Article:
Corey Dade

Corey Dade is a national correspondent for the NPR Digital News team. With more than 15 years of journalism experience, he writes news analysis about federal policy, national politics, social trends, cultural issues and other topics for NPR.org.

Prior to NPR, Dade served as the Atlanta-based southern politics and economics reporter at The Wall Street Journal for five years. During that time he covered many of the nation's biggest news stories, including the BP oil spill, the Tiger Woods scandal and the 2008 presidential election, having traveled with the Obama and McCain campaigns. He also covered the 2007 Virginia Tech shootings and Hurricane Katrina, which led to a nine-month special assignment in New Orleans.

At the Journal, Dade also told the stories at the intersection of politics, culture and commerce, such as the Obama presidency's potential to reframe race in America and the battle between African-American and Dominican hair salons for control of the billion-dollar black consumer market.

Dade began his reporting career at The Miami Herald, writing about curbside newspaper racks and other controversies roiling the retirement town of Hallandale, Fla., pop. 30,000. He later covered local and state politics at the Detroit Free Press, The Boston Globe and The Atlanta Journal-Constitution.

No stranger to radio, over the years Dade has been a frequent guest commentator and analyst on NPR news, talk and information programs and on several cable TV networks.

As a student at Grambling State University in Louisiana, Dade played football for legendary coach Eddie Robinson. He then transferred to his eventual alma mater, the University of Maryland.

Second Life hospital
DaneelAriantho / Flickr

O, for the love of Fido. In the messaging wars between presidential campaigns, there's no hiding the women (Newt Gingrich's ex-wife) or the children (as school janitors), and now not even the pets.

The argument over whether voters should have to present photo identification at the polls usually splits along party lines. Republicans who favor the requirement say it prevents ballot fraud. Democrats and election rights groups who oppose it say it is meant to suppress turnout.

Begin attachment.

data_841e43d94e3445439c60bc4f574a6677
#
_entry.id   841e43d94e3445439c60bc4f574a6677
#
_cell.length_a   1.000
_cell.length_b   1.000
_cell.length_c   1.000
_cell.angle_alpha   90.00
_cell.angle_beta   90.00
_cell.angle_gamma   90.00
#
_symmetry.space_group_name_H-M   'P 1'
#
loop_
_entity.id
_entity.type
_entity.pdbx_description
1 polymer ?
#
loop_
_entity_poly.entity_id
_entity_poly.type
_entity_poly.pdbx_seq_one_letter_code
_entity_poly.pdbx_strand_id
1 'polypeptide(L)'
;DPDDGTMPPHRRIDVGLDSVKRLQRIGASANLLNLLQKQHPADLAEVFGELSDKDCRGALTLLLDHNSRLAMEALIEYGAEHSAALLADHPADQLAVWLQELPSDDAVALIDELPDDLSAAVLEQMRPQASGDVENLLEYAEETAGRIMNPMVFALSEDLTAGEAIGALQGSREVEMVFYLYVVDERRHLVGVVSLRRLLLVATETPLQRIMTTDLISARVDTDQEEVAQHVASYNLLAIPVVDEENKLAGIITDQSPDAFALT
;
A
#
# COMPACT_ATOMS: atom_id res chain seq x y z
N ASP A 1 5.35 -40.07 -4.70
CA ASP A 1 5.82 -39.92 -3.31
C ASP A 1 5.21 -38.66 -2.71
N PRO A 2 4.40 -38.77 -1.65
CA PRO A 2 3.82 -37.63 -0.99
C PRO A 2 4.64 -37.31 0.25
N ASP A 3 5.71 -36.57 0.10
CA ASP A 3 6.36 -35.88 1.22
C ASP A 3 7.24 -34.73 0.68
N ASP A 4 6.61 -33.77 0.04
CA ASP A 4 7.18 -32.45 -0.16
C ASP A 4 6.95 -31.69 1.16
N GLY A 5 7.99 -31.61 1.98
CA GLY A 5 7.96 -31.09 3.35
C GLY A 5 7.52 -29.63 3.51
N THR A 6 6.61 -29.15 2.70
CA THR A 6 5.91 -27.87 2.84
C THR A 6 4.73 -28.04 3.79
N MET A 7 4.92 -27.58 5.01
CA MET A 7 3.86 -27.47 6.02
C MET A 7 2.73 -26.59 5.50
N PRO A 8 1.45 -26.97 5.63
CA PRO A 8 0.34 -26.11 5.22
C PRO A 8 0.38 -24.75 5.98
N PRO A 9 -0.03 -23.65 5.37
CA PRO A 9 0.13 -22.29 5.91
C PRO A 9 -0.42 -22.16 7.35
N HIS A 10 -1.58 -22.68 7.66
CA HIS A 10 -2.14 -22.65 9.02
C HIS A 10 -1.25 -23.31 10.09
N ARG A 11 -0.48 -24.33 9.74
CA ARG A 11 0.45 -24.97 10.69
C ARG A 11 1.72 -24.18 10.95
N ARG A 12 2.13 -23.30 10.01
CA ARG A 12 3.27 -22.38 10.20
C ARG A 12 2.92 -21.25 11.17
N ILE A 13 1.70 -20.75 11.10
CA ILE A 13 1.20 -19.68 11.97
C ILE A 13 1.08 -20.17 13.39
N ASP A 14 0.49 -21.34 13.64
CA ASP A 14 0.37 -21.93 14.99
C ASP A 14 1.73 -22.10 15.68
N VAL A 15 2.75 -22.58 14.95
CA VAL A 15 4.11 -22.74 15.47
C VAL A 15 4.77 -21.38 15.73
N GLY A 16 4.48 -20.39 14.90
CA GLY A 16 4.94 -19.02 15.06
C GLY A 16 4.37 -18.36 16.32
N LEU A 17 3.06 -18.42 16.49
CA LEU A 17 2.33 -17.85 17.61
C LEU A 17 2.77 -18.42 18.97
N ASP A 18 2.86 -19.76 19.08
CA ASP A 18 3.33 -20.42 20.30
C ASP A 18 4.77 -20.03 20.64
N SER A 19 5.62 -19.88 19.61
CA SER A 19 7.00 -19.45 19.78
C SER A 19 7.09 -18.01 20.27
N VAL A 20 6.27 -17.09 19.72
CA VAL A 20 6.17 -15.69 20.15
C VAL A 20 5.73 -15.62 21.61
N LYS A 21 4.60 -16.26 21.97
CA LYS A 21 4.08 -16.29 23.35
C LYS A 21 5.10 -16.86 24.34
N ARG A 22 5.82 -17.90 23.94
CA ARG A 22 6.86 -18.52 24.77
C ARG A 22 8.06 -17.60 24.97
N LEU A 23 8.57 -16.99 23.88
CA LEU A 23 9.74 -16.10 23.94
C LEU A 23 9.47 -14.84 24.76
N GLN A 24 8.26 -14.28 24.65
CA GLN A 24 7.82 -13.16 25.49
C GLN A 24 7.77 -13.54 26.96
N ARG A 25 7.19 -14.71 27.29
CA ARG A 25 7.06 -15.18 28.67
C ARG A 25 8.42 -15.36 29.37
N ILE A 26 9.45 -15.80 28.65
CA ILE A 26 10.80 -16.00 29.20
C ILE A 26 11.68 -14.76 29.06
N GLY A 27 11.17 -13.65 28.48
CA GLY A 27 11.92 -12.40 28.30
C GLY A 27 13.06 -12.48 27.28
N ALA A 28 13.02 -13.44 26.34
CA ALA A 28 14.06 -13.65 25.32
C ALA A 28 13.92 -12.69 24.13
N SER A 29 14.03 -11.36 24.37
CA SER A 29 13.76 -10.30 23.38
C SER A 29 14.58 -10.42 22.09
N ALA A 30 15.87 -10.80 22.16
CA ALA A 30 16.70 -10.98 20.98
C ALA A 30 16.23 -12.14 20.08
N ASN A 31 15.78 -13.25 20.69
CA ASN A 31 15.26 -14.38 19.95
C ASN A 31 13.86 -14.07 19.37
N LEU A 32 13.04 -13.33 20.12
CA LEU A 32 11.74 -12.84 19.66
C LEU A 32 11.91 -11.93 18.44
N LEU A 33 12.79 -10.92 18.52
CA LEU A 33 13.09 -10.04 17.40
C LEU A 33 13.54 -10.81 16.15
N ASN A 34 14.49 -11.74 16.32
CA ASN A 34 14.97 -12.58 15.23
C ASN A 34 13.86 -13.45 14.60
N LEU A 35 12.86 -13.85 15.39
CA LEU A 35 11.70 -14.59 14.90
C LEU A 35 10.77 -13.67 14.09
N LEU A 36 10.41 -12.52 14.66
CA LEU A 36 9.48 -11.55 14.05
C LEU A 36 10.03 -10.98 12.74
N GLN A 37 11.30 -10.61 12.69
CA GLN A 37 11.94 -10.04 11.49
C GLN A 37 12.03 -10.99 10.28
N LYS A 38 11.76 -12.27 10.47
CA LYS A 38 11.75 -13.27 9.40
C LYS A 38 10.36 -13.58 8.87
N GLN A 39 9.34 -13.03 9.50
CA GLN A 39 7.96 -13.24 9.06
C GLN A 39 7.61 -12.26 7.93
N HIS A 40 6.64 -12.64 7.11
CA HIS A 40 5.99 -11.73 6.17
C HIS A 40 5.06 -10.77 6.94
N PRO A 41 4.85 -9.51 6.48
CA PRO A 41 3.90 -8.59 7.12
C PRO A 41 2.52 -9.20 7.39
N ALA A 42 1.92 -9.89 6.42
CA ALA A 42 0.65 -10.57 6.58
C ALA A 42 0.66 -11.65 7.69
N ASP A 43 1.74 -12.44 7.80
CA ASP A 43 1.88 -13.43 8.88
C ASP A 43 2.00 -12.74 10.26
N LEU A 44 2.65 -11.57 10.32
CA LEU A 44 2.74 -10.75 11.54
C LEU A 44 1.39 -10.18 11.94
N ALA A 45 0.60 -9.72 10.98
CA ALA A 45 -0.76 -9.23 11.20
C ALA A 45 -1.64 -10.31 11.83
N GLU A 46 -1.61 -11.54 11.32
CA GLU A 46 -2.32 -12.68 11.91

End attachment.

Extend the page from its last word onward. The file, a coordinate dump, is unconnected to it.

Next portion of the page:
And people of all political stripes wonder what all the fuss is about.

The issue of immigration, which barely simmered during the first three Republican presidential contests, could reach a boil now that the candidates have arrived in Florida for the state's Jan. 31 primary.

Florida, with its large and influential Latino population, provides the earliest gauge of the difficulty facing any eventual GOP nominee in courting Hispanic voters, who increasingly view Republicans' rhetoric about immigration as anti-Hispanic.

Like the saying goes in his home state, everything about Texas Gov. Rick Perry's presidential campaign was big.

From the start of his candidacy, when he garnered instant front-runner status in some polls, to his embarrassing debate performances and his slide to the back of the pack, Perry's bid for the Republican nomination seemed outsized. So, too, were the expectations.

On Thursday, Perry left the GOP race and strongly endorsed former House Speaker Newt Gingrich, citing his "heart of a conservative reformer."

Todd Akin
File Photo / KBIA

Jon Huntsman billed himself as the Harley-riding, mild-mannered candidate of civility. But his moderate positions never registered with Republican primary voters and left him languishing in the polls.

Huntsman, 51, ended his bid for the Republican presidential nomination Monday after struggling to keep pace in a largely conservative field. He also failed to distinguish himself as the Mitt Romney alternative, unable to escape the shadow of the other millionaire former governor and Mormon in the race.

The dynamic duo of PBS host Tavis Smiley and professor/activist Cornel West was it again in Washington Thursday evening during a live television broadcast of a program addressing poverty.

The two have made a traveling roadshow out of their roles as the loudest African-American critics of President Obama.

As the presidential campaign kicks into high gear, a fight is brewing over stricter voting laws that could affect turnout and influence general election results in battleground states.

New laws in several states will require millions of voters to show photo identification when they cast ballots this year, the result of a nationwide push mostly by Republicans who claim the measures will prevent election fraud. Democrats and voting rights activists oppose the laws, arguing that they are unnecessary because voter fraud is rare.

Vigil for Dr. George Tiller
File Photo / KBIA

In this final week before the Iowa caucuses on Jan. 3, each of the Republican presidential candidates is starting an all-out scramble to shore up support in a contest that's still up for grabs.

Former House Speaker Newt Gingrich and former Massachusetts Gov. Mitt Romney are competing for the votes of moderate, mainstream Republicans. Both of them have spent time at the top of the polls.

Ken Burton on Intersection
KBIA